Flower (2017)
★ / ★★★★

Here is yet another film that attempts to pull off dark comedy but its screenplay is so devoid of genuine human drama that it ends up simply parading forced bad behavior. It is supposed to be shocking in content, but those who have experience with films that deal with teenage angst are highly likely to end up unimpressed. In the middle of its desert boredom, I thought I’d rather revisit the likes of Catherine Hardwicke’s “Thirteen” and Marcos Siega’s “Pretty Persuasion.” At least those films are not afraid to push the envelope so far that tension accumulates like a great storm about to burst.

The tale in this miscalculation involves a sixteen-year-old named Erica who engages in oral sex with older men while her friends (Dylan Gelula, Maya Eshet) record from a distance. In exchange for their silence, the unsuspecting men are forced to provide cash. Erica is played by Zoey Deutch whose talents are wasted here. While she commands the camera every time she is in front of it, the character remains uninteresting throughout because Erica lacks believable interior details. Notice how the more dramatic scenes, particularly those between Erica and her mother (Kathryn Hahn), come across as awkward at best. On top of this, we are supposed to empathize with Erica somehow as she concocts a plan to punish the man (Adam Scott) who was accused of having molested her stepbrother (Joey Morgan).

The most convincing element about the film are its extras. For instance, look at the background of scenes taking place at school. These are not fake teenagers. They look, dress, and act like real teens with genuine thoughts and problems. Notice the way they stand in one place and carry themselves as they walk. When there is a fight, there is almost apathy in their eyes—like it is the sort of thing that happens around them every day.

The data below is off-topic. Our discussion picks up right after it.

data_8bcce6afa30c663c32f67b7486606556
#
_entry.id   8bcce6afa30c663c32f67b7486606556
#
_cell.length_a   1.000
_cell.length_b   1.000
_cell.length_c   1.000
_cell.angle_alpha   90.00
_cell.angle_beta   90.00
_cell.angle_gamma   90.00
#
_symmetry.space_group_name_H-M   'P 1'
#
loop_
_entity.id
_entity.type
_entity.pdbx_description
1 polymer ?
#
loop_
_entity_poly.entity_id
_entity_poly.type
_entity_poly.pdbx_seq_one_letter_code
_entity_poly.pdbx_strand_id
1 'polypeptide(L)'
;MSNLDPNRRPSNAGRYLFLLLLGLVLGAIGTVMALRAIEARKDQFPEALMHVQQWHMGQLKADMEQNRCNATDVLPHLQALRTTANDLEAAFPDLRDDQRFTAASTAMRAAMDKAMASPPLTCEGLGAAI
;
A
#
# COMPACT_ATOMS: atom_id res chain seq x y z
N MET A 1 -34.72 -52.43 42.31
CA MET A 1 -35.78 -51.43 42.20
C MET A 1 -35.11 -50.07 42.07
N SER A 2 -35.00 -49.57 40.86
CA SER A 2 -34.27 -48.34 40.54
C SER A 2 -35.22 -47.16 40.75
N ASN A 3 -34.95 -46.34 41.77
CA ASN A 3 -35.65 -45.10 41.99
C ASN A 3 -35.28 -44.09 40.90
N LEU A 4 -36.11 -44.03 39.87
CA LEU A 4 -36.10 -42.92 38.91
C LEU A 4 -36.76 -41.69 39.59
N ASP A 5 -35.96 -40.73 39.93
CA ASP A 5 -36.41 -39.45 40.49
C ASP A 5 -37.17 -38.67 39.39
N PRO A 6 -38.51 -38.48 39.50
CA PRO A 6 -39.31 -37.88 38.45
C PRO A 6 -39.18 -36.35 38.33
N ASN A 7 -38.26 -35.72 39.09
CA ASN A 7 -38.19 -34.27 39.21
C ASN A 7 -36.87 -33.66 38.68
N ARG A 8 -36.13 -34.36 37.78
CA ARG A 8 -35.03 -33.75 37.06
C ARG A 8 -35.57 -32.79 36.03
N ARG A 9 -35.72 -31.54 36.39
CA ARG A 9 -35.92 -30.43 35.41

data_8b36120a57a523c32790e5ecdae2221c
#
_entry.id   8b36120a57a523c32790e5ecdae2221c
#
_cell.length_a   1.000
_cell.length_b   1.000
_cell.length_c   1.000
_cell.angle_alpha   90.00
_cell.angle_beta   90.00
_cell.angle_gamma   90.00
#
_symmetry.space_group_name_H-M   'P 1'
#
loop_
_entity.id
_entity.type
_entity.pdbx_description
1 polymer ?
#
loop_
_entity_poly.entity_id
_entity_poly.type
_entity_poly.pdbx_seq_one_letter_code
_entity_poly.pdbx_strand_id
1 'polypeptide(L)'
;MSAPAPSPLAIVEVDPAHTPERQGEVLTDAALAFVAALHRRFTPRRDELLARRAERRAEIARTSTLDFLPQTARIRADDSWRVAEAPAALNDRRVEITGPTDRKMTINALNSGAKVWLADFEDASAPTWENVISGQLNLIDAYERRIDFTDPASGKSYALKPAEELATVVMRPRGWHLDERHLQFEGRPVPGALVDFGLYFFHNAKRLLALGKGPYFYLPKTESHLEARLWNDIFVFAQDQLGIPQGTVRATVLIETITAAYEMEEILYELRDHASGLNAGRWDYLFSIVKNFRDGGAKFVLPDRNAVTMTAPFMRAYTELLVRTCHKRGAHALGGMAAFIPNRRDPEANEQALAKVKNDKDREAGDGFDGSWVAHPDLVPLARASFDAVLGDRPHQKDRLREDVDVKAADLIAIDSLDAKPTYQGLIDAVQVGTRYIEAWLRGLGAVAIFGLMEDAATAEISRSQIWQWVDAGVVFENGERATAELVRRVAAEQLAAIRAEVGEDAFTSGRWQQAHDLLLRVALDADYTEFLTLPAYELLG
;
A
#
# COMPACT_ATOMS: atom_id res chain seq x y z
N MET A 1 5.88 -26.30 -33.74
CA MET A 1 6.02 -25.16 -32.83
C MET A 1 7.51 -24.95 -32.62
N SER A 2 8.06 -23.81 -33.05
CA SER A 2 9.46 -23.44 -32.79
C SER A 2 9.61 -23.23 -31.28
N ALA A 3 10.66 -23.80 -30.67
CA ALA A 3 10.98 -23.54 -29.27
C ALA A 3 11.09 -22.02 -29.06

Authenticity is a crucial element that teen comedy-dramas cannot buy with effects or create out of forced conflict. It must be written into the script as if it were the very marrow that maintains everything else. Look at the way Erica interacts with her friends. They are supposed to be enjoying each other’s company as miscreants but we, the audience, do not feel their joy of being bad. Even the parents are cardboard cutouts. The screenplay fails to provide a strong background in its subjects’ lives.

Some dark comedies offer such wild premises that we question whether they are supposed to be comedies. Here, I just found the whole charade to be repulsive. I felt as though Max Winkler, the director, never takes accusations of sexual molestation in a serious manner. Its approach is almost always flippant to the point where it disregards real-life issues and their consequences. Had there been a balance between hyperbole and subtlety, it could have made a strong statement about the current state of our society.

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